[extropy-chat] Nuke 'em

Robert J. Bradbury bradbury at aeiveos.com
Sun Oct 23 16:52:38 UTC 2005

On Sun, 23 Oct 2005, Technotranscendence wrote:

> Which is not to say I'm against it.  Just allow a free
> market in energy production and if nuclear plants pop up all over...

This may be a classic example where the "free market" may not
be the right solution.  Ideally one would like to mine the
uranium, concentrate it into fuel, use it to generate electricity,
breed any future fuel sources and transmute any radioactive "waste"
materials into non-radioactive materials all at the same site.

I.e. one only has non-dangerous materials going in and non-dangerous
materials + energy coming out of such facilities.  Due to the different
specializations in free market societies however (the mining companies are
not the reactor builders are not the waste disposal companies) it is difficult
to envision this without strong government incentives (or regulations) to
promote the development of such energy production centers.

Also, it is worth noting as an aside, that once robust MNT becomes
available, the problems currently being dealt with in Iran at this
time (countries that want to enrich their own uranium) become much
more widespread.  One does not require large centralized facilities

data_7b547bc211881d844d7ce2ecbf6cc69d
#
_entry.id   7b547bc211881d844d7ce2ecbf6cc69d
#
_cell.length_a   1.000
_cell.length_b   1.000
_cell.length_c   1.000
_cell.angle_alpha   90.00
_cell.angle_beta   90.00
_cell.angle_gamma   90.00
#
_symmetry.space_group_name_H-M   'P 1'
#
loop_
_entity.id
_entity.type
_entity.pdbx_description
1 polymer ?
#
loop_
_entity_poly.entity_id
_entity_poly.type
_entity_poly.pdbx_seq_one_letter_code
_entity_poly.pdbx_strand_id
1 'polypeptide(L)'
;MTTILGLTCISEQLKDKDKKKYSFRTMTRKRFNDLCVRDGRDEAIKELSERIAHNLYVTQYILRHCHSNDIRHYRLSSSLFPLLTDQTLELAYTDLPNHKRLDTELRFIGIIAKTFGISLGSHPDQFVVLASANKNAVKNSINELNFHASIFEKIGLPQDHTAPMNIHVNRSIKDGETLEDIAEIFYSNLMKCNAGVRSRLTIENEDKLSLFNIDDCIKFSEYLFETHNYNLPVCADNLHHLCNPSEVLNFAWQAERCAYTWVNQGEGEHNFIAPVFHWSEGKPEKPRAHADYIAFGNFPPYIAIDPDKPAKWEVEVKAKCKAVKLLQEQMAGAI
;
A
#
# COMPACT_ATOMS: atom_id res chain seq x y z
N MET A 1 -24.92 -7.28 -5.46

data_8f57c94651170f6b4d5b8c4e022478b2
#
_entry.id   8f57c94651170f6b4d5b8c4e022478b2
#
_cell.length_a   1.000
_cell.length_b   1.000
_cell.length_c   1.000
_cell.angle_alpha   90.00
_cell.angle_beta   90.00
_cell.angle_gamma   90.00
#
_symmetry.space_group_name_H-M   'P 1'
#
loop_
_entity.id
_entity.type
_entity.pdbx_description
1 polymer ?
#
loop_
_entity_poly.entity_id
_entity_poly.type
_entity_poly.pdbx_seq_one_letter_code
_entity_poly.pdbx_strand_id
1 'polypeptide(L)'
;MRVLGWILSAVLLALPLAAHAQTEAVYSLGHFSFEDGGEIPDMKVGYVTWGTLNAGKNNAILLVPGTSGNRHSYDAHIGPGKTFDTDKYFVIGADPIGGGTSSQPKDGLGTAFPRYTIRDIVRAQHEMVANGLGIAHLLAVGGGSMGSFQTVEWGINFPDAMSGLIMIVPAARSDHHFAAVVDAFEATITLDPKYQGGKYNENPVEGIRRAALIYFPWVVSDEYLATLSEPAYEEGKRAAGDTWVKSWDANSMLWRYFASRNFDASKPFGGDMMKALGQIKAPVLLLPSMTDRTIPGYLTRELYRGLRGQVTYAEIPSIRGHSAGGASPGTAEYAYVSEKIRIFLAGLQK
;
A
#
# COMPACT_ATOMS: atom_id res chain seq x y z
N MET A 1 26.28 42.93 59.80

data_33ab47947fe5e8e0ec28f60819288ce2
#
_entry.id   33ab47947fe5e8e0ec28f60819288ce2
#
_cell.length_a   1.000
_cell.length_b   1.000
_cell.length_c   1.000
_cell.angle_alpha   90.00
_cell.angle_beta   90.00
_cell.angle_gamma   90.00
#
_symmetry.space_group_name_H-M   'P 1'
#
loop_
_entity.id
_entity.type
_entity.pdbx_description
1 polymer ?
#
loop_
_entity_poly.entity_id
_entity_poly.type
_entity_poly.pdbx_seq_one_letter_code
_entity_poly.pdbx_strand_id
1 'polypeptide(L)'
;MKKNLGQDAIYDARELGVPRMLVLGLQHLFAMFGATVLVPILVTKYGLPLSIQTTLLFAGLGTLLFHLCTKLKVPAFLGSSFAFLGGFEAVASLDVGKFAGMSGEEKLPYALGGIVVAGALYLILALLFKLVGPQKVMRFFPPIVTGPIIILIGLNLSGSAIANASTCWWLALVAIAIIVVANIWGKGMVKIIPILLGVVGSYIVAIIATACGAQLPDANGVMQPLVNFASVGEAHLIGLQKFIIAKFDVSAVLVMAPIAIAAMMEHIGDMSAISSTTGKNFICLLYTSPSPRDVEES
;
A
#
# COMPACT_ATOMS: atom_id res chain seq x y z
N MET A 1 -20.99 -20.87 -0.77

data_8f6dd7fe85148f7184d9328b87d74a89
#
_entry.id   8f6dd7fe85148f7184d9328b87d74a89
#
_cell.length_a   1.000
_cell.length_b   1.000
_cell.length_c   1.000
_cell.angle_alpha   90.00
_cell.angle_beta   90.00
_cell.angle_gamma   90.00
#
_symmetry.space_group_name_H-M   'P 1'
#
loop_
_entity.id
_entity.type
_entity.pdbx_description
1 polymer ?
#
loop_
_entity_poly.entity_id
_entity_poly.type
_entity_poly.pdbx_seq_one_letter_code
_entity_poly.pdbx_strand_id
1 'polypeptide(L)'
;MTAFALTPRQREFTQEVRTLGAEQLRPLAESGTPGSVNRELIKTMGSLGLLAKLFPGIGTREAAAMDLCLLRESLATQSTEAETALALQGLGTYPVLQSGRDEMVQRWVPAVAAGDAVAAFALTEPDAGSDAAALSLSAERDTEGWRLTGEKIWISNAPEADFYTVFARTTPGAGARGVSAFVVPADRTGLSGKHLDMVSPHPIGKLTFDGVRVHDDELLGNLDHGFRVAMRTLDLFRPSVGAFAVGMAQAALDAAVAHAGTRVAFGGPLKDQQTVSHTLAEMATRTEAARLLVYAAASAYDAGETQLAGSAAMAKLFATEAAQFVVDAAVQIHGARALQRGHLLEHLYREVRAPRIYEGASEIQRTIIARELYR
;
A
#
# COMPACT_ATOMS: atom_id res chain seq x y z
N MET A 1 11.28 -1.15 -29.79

with specialized centrifuges for uranium enrichment.  It would be
moderately easy for terrorist organizations to design, manufacture
and distribute small nanotech based enrichment facilities (think
along the lines of home shop tools).  The only way out of this that
I can see is massive education and economic "uplifting" efforts that
would go hand-in-hand with nanotechnology development that would make
terrorism as a whole a rather undesirable course to follow.  This
is where Greg's concerns about government "intrusiveness" into private
lives becomes a concern.  Detecting small home-based enrichment facilities
would probably be a non-trivial problem.  (It can be trivial if you allow
nanorobot detection systems to run around searching for them -- but then
you get into the intrusiveness problem.)


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